Low Raises, High Turnover

Rick Raimondi
Rick Raimondi
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At a recent CommNexus Special Interest Group (SIG),  Employment and Benefits specialists provided an overview of the technology workforce  and  the corporate challenges related to  employee retention in today’s global market. Companies are now budgeting approximately 2.5% to 3% in pay raises, and this has become the “new” normal for wage increases.  Historically, this is low but workable, because, until recently, we were in a zero inflation economy.

Since the employment market has stunk, people have endured  job insecurity, stagnated or reduced wages, longer work weeks, and the demand to produce  more with fewer resources.  I know people that are at their office 6 days a week and work remotely the 7th day. Others at times sleep in their office to meet crazily demanding deadlines.  Does this sound familiar?  With the uptick in tech employment market (Google, Facebook, Linked-In have sucked up all the talent in the Bay area), compensation specialists from Radfor, and KeneXa Compensation/Salary.com, expect the turnover rate for companies to be as high as 40% to 50%.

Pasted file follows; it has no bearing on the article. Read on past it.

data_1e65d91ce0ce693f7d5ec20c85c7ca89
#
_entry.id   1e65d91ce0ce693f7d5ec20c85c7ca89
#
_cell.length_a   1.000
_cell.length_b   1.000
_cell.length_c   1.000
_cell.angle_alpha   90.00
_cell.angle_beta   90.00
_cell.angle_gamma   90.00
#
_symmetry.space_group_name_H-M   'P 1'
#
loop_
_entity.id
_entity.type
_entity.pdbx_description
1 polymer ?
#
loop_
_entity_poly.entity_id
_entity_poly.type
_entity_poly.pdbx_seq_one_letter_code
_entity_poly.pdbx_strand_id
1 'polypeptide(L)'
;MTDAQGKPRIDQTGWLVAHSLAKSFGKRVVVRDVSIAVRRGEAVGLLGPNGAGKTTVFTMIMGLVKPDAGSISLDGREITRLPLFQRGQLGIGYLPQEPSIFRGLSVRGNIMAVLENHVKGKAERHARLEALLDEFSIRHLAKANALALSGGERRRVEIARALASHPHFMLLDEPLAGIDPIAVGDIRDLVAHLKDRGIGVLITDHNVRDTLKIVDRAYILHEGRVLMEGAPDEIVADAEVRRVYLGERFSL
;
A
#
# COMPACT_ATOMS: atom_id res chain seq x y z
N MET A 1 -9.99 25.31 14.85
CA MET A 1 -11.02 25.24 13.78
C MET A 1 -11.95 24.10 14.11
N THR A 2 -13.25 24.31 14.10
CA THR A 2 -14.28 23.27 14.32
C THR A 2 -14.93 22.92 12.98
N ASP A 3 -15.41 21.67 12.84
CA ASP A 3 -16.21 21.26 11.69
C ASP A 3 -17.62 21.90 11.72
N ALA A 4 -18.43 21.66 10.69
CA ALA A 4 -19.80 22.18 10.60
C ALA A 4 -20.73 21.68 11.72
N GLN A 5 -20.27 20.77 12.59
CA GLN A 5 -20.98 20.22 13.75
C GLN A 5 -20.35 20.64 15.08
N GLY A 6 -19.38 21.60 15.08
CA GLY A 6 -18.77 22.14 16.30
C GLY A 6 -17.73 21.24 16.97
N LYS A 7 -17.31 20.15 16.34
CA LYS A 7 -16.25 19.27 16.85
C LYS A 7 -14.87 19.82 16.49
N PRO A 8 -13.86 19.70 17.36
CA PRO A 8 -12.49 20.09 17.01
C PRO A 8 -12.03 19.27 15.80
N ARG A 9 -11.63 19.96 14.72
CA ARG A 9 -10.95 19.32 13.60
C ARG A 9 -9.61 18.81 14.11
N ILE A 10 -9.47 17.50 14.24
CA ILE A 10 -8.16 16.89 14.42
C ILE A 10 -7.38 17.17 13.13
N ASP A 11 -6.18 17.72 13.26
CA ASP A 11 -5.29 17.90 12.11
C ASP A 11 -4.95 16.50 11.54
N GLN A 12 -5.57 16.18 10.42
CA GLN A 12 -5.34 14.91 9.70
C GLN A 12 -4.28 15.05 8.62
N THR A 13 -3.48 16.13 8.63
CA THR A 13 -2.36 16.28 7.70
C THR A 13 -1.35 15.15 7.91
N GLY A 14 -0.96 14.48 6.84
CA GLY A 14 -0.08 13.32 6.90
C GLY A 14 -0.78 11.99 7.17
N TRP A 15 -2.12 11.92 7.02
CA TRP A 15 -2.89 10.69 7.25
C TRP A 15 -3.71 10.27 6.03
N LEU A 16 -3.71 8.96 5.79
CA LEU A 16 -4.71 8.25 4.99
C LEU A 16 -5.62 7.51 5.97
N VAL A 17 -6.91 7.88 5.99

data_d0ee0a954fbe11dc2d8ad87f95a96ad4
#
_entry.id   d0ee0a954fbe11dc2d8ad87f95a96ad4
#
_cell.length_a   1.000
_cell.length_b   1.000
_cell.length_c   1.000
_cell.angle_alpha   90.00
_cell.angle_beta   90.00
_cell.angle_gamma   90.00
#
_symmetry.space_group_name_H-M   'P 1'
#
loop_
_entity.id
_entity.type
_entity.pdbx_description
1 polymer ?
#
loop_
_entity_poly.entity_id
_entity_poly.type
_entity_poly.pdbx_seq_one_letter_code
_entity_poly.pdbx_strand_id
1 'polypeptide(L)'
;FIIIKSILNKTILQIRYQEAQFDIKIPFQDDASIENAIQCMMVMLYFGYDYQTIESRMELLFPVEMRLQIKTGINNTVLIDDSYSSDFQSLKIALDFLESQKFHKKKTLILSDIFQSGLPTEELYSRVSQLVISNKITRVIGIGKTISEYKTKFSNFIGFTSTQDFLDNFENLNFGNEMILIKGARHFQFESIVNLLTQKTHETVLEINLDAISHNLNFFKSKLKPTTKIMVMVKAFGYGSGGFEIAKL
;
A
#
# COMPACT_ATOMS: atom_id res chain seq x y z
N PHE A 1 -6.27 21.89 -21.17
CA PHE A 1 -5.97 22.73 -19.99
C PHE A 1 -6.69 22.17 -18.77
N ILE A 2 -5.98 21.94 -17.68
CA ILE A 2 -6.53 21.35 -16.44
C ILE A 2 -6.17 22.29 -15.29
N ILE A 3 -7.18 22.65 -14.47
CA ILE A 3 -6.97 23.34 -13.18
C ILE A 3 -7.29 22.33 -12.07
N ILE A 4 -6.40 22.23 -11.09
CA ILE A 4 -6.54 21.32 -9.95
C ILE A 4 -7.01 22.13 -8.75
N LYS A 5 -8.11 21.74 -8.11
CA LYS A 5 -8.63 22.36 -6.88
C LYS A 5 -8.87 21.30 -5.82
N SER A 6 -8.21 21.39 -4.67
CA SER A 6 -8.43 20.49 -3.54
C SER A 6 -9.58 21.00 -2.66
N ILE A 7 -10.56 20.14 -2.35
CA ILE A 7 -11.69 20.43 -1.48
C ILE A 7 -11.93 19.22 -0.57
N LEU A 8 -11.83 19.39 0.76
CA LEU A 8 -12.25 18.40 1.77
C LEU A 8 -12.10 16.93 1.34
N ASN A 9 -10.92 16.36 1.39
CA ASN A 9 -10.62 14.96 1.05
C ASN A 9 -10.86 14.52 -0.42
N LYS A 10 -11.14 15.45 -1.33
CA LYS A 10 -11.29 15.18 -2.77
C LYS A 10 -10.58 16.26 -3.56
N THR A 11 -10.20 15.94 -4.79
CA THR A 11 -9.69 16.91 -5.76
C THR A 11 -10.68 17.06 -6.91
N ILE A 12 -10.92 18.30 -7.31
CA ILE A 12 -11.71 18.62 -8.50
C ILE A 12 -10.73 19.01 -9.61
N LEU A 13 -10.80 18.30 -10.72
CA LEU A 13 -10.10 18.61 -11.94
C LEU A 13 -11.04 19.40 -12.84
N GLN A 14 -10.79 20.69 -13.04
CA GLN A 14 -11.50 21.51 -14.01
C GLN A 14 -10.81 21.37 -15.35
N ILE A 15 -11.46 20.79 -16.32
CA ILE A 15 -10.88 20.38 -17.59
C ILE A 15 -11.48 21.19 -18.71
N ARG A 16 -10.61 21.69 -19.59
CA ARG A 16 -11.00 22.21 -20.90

So how are companies being creative in dealing with the new norms of a global market? What strategies do they implement to retain their good employees and stay on budget?  The general consensus was that compensation has taken on a holistic approach.  Once you move past the base salary, what is it that’s most important to the individual? Performance bonuses, Paid Time Off, Benefit Plans? What about a corner office for your top performers and the recognition (ego gratification) that comes with it?  Today’s executives are on the road for months, Hewlett Packard makes their sales managers meet with their sales force at Denny’s to save money, and stressed  software engineers need to open a beer at home to calm their nerves before they put in several more hours banging out code.

By coming up with the right combination of components that are the most important to employees, companies hope to tailor a pay for performance approach that motivates and meets the needs of their MVPs.  It’s a formidable challenge, because  the problems are more systemic.  The era of employee entitlement is over.

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